A sign of resilience hangs from a tree in a fire-destroyed neighborhood in Santa Rosa. It reads, ‘We will be back. Better! Stronger! Jenna Place Posse’.  Photo: Josh Edelson / Agence France-Presse / Getty Images

By Mike McPhate
25 October 2017

(The New York Times) – With a vacancy rate of around 1 percent, Santa Rosa was a tough place to find a home before its recent disaster.

Then the Tubbs fire wiped out about 5 percent of city’s housing stock — roughly 3,000 homes.

For some of the displaced, the question is now: Do you stay?

Chris Coursey, Santa Rosa’s mayor, said the common reaction of fire victims has been a determination to rebuild. Even so, he added, “I would be naïve to say nobody is going to leave because of this.”

Many homeowners who held insurance policies will be able to erect new houses on their ash-laden properties. But the wine country’s zigzagging infernos didn’t discriminate between rich and poor.

Low-income people who were displaced now face a housing market where the median monthly rent hovers around $2,500, double the national average. The median home price is more than $600,000.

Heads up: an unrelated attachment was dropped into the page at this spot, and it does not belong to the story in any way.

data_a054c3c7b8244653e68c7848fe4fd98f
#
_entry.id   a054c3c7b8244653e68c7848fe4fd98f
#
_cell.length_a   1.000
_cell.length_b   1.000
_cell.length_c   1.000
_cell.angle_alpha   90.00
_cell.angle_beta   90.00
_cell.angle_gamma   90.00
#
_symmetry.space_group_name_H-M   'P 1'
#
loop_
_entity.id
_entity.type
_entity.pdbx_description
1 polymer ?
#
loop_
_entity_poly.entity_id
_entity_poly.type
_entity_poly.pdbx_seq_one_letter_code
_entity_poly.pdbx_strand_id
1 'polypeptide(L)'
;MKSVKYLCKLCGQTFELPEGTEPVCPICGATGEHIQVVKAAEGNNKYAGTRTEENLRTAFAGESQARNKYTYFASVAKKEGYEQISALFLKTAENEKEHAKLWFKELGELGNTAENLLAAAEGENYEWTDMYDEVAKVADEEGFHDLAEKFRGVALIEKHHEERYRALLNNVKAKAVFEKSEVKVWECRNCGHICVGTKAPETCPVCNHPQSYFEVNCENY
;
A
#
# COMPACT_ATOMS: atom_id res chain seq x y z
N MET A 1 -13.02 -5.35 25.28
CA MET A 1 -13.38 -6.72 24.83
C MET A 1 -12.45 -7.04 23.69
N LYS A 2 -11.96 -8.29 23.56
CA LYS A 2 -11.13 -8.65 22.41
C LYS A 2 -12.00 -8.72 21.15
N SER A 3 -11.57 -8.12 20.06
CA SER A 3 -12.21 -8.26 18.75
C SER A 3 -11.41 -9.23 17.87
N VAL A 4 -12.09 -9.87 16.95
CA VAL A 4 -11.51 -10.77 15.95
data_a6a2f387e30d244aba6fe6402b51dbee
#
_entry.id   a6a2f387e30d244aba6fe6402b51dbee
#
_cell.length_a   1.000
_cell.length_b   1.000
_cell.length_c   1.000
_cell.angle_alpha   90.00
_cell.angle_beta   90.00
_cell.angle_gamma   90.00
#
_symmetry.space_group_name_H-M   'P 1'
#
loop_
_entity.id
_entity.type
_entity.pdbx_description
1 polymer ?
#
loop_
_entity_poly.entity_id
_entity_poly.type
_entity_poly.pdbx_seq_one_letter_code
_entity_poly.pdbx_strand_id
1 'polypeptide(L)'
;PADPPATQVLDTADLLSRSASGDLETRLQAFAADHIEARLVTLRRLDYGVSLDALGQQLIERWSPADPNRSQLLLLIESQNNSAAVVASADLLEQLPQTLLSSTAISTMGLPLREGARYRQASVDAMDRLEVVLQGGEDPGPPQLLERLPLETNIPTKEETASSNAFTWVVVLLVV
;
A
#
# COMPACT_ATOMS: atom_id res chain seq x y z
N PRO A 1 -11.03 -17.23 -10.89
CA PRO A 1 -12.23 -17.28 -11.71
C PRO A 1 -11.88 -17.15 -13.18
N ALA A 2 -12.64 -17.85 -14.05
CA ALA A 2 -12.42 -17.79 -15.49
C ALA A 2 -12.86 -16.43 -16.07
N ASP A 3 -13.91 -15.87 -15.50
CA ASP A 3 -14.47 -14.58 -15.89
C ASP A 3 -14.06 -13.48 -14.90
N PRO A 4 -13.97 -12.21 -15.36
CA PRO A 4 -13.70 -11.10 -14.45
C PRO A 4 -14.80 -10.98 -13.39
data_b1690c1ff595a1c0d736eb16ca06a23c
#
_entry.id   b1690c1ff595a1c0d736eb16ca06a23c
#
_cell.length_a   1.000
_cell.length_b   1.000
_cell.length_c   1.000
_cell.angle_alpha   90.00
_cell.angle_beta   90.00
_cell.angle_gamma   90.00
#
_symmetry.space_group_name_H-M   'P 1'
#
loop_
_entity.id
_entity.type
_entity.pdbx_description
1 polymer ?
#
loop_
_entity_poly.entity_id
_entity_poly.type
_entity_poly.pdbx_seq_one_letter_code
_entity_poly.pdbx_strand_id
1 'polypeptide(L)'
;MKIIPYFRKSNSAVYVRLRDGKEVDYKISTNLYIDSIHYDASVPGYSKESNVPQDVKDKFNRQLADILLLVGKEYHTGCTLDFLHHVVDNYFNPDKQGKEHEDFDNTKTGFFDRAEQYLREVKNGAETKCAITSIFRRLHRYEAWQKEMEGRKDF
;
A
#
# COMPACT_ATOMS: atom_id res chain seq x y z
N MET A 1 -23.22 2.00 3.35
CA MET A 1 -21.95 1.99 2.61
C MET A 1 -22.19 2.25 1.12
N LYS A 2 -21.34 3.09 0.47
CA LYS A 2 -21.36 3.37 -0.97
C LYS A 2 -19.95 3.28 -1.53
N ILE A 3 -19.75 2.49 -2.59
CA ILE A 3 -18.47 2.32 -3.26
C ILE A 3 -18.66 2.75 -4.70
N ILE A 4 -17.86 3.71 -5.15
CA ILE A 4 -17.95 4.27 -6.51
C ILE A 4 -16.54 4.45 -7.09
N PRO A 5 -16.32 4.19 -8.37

Scarce inventory in Santa Rosa, with a population of about 175,000 people, had already been helping to drive yearly increases of home prices in the 10 percent range, said Ruben Gonzalez, an economist with Keller Williams.

“So this further reduction in supply is just likely to exacerbate that trend,” he said.

Jennielynn Holmes, director of shelter and housing at Catholic Charities’ Santa Rosa office, said she was bracing for a growing wave of people forced into destitution by the housing sqeeze.

“My biggest fear,” she said, “is that we will lose the amazing community that we have because people can’t afford to live here.” [more]

In Ravaged Santa Rosa, to Stay or Go?



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